Gov. Janet Mills and former Gov. Paul LePage will face each other in four debates before the November election.

The campaigns for Mills and LePage released their debate schedules within an hour of each other Sept. 15. They have each committed to five debate appearances overall, four of which overlap.

They will be joined in at least some of the debates by independent Sam Hunkler, a physician from Beals who also will appear on the ballot in November.

Both Mills and LePage will take part in these debates:

• Oct. 4 – Portland Press Herald and Maine Public

• Oct. 24 – WGME and the Bangor Daily News

• Oct. 27 – News Center Maine and Maine State Chamber of Commerce

• Nov. 3 – WABI, WMTW and WAGM

Mills also will speak at a Portland Regional Chamber of Commerce event on Oct. 6.

LePage will appear at a Mid-Maine Chamber of Commerce event on Oct. 11.

LePage’s campaign said Sept. 15 it had verbally accepted an invitation from the Portland chamber to participate in a debate this week (Wednesday) but the event was rescheduled after Mills declined. LePage’s campaign was still evaluating the new date for that event, it said.

Debates give voters a chance to see candidates answer questions, challenge their opponents and defend their positions, but they are no longer a given in modern campaigns.

Candidates around the country have become more hesitant to debate political opponents as they focus on other ways, including social media, to get their messages out to supporters. Politicians are debating whether to debate in Pennsylvania, Arizona, Georgia and North Carolina.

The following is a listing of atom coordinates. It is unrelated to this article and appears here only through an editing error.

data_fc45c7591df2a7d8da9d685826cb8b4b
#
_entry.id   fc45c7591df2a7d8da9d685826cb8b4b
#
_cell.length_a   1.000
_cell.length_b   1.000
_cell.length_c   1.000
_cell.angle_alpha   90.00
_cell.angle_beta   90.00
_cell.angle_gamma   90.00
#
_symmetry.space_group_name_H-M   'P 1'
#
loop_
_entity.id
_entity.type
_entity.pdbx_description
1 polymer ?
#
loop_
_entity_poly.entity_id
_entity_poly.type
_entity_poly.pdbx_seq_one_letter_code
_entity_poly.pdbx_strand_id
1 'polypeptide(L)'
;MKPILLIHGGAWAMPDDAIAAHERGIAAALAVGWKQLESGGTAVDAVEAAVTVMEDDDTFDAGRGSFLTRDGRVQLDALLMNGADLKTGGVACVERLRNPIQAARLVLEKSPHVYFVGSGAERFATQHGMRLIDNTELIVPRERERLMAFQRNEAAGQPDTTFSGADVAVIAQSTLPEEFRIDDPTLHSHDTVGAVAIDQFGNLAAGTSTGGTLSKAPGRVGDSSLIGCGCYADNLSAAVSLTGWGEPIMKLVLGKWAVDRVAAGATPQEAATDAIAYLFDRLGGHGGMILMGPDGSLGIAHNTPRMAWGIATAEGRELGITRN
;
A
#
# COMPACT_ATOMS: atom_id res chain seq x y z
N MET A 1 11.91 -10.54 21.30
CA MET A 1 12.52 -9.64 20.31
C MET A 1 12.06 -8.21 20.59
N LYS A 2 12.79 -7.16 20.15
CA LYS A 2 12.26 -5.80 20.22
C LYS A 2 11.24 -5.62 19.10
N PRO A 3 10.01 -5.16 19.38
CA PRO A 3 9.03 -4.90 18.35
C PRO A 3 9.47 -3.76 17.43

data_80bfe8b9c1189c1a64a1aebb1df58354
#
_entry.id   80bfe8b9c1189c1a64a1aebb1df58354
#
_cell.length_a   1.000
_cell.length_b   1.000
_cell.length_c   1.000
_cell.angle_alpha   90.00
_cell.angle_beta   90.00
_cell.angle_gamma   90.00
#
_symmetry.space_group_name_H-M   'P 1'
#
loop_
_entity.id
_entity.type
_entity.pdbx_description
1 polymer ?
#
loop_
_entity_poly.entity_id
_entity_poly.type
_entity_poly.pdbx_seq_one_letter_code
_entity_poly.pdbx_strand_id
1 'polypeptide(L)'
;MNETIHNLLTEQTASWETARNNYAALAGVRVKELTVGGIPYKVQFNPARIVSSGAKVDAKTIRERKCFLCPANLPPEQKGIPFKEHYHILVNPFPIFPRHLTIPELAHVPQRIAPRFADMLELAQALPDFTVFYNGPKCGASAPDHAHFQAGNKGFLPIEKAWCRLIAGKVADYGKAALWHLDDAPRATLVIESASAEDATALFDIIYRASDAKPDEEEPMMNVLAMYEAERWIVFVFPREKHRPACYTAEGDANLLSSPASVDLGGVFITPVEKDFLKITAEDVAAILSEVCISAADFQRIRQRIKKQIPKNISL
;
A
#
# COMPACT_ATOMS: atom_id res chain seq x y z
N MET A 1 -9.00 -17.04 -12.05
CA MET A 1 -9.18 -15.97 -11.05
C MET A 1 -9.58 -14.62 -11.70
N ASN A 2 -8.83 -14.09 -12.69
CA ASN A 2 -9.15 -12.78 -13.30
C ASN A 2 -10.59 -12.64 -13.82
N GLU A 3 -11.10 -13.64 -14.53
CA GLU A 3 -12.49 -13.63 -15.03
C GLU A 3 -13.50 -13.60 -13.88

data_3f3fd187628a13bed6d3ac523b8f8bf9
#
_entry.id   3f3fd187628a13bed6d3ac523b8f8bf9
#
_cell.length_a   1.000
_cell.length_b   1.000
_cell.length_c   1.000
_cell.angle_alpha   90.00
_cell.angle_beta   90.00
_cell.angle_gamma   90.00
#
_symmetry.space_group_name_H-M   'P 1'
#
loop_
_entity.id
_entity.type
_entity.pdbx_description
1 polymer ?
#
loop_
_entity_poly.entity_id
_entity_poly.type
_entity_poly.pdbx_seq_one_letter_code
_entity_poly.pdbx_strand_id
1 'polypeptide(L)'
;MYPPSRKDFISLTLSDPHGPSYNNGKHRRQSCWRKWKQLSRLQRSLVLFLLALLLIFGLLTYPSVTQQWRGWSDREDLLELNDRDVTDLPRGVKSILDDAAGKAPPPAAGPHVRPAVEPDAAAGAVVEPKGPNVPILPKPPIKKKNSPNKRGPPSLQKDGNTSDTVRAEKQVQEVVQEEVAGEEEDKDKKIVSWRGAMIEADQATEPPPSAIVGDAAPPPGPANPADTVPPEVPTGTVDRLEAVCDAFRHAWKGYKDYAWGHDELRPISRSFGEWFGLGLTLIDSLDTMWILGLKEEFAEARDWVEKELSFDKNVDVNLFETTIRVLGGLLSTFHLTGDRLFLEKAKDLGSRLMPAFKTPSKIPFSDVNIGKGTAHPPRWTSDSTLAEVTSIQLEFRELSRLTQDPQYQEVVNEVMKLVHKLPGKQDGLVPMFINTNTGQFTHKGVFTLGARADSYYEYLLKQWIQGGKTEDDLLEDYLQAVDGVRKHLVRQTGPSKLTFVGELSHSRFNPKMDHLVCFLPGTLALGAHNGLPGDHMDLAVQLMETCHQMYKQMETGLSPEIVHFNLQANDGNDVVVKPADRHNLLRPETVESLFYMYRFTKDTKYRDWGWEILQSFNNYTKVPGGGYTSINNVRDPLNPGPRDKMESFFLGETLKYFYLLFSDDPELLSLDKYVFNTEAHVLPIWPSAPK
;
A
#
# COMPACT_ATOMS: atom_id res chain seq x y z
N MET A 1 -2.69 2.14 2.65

Debates can carry risks for front-runners, who can lose support or unintentionally change the trajectory of a race if they make any gaffes. Debates also can help boost long-shot, third-party candidates, who often struggle to raise money and get their messages out.

In the 2018 race for governor, Mills debated Republican challenger Shawn Moody and independents Terry Hayes and Alan Caron about a half-dozen times. But that wasn’t enough for Hayes, who called out her rivals for withdrawing from several planned debates.

In 2014, there was a lot of back and forth about debates, with LePage backing out of an energy-focused debate and later saying he would not appear on the same stage with U.S. Rep. Mike Michaud, a Democrat. Michaud, in turn, said he would not debate independent Eliot Cutler unless LePage participated, although he later relented and said he would debate Cutler alone, if necessary.

The three candidates ultimately participated in five debates, three of which were televised.

The race for governor: This one is personal

LePage and Mills have had a decade-long rivalry. As attorney general during most of LePage’s two terms as governor, Mills frequently sparred with him in the media, in court disputes and in behind-the-scenes memos. But this is the first time their names have been on the same ballot.

In the spring, Mills was polling slightly ahead of LePage, though within the margin of error. She also has a 2-to-1 fundraising advantage over LePage, who has been outspent in his previous campaigns. However, both candidates are expected to be helped — or hurt — by millions of dollars in independent spending by outside groups.

The debates will provide Hunkler an opportunity to share the stage with two of Maine’s best-known politicians. A physician from the Down East island community of Beals, Hunkler has said he has a budget of only $5,000, and is hoping to pave a path to elected office for young people who oppose a two-party system.

Hunkler, who said he was invited to the Oct. 4, 11 and 27 debates, said he was looking forward to introducing himself to voters. He acknowledged the challenges of running an unorthodox campaign that is not raising money or hiring campaign staff.

“The debates will bring awareness of my standing and the differences I bring to the table as a non-party, non-politician candidate,” Hunkler said in an email. “I hope they allay the fear of voters.”